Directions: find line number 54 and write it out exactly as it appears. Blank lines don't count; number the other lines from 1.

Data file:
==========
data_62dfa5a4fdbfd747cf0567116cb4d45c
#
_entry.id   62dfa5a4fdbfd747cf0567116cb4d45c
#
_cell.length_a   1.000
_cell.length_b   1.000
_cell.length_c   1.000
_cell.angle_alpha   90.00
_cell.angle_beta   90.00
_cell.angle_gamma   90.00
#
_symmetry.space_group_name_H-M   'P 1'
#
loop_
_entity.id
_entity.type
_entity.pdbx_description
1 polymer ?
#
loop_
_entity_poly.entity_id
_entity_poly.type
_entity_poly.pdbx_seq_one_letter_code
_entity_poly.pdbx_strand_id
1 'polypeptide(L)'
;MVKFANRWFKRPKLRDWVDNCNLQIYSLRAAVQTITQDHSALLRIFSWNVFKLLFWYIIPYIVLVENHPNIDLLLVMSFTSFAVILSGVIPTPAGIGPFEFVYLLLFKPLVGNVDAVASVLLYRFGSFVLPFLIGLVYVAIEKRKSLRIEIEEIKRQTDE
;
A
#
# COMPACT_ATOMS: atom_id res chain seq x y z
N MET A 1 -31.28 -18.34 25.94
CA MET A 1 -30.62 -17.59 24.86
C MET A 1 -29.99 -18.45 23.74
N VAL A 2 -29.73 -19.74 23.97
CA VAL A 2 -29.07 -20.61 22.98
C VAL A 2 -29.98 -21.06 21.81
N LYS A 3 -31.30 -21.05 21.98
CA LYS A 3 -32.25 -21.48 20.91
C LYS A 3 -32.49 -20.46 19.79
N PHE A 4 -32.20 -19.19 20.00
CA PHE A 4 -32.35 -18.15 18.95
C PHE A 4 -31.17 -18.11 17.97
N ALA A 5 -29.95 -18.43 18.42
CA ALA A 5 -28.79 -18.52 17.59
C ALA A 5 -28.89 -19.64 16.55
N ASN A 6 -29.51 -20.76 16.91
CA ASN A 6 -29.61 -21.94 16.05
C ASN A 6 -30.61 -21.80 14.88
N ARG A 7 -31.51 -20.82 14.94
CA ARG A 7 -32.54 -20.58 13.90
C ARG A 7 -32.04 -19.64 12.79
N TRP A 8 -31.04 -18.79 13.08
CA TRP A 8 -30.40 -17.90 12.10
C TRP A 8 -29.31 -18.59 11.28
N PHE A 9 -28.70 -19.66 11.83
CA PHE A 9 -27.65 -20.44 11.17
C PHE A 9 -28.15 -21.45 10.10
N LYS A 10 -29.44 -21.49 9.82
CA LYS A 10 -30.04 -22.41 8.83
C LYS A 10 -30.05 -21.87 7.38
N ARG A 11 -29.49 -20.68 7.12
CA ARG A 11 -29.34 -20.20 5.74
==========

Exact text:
C TRP A 8 -29.31 -18.59 11.28